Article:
I had been climbing trees forever. Mother insisted she birthed me in a hundred year old oak, my leafy fists and bark-covered body waving and swaying with life's rhythm. Heights never bothered me and summer offered the best time to fly. With the smell of green leaves, brush of bark against my skin, and safety of the branches, I could reach out and touch the sky. Whether cloudless or gray, its expanse embraced me in a warm blanket.
The temperament of a tree was steady, unwavering, and predictable. From my high perch, I experienced the wind in its purest form. On breezy days, the gusts whipped my hair around my face and obscured my vision. On mild days, it gently caressed my skin, gentle as a mother's heartbeat. If a storm moved in unexpectedly, I knew exactly where to hide; the right arrangement of branches sheltered me from the hardest rain.
In early spring when new buds erupted on silent cue, I heard growth humming in my ears. Leaves unfurling and speaking their will to the world; yellow stems pushing through forgiving soil, searching for light; tiny lungs breathing in, breathing out; slow gray days churning and changing, granting color.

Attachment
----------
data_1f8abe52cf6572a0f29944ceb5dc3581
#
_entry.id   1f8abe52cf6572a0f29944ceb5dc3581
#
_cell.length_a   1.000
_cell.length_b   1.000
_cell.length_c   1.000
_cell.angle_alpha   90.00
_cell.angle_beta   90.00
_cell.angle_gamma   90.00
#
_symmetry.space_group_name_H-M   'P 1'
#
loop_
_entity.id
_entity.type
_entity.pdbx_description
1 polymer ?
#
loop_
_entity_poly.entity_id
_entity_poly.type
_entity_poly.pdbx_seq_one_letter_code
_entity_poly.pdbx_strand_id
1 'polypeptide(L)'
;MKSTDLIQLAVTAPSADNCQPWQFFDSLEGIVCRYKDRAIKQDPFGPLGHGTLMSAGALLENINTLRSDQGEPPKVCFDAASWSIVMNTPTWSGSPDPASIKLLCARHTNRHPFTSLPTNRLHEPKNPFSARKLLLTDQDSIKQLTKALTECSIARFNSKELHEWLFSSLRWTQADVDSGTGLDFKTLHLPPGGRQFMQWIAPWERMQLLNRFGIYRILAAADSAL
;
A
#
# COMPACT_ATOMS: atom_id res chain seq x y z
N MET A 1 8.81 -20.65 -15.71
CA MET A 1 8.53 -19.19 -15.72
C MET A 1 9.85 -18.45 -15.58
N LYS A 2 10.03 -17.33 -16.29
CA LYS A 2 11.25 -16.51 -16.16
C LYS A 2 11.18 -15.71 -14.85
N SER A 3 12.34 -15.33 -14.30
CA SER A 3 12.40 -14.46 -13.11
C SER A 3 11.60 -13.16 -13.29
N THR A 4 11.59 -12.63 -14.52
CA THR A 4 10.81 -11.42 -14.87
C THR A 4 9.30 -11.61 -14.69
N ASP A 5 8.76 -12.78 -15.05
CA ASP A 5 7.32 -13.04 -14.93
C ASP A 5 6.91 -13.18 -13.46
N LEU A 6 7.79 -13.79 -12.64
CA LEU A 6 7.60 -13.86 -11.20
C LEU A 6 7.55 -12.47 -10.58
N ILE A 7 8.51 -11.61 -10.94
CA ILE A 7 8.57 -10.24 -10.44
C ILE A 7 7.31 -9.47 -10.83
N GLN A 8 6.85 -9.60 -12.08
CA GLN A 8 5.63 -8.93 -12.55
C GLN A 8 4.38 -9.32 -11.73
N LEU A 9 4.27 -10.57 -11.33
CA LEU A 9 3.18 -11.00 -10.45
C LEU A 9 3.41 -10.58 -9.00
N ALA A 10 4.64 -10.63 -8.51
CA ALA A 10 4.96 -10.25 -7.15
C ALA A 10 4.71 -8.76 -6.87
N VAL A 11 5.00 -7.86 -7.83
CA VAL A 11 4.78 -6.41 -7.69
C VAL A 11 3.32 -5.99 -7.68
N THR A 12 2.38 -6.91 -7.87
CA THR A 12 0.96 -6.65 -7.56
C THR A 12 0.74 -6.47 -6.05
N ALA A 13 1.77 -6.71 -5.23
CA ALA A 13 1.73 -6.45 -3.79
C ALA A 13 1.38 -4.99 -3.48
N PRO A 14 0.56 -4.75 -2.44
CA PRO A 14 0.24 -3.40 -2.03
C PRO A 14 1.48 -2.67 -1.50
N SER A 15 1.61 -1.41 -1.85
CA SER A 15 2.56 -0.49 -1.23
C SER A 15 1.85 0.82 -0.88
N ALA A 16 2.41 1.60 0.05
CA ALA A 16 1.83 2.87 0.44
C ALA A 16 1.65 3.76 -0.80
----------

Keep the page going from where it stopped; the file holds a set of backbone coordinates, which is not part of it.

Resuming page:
The long days of summer aroused nature to precarious life. Sitting comfortably on a limb, ants skipping over my arms, I watched birds tending nests of tiny gaping beaks with obsessive necessity. Silent and still, I dared witness nature's grand bargain: life and death mingling in bitter-sweet symphony.
The inevitable arrival of shorter, colder days sparked slow and steady changes. I witnessed lush green foliage burst with joy before the unavoidable, colorless wrinkle of death; curtains of orange and red leaves slapped and cursed knobbed stems in furious runaway dreams, only recognizing the nightmare when surrounded by brethren in forlorn heaps, blowing and drying. The meteoric rise of winter invariably stripped ash and oak, birch and elm down to their pristine nakedness—stoic witnesses to nature's wrath.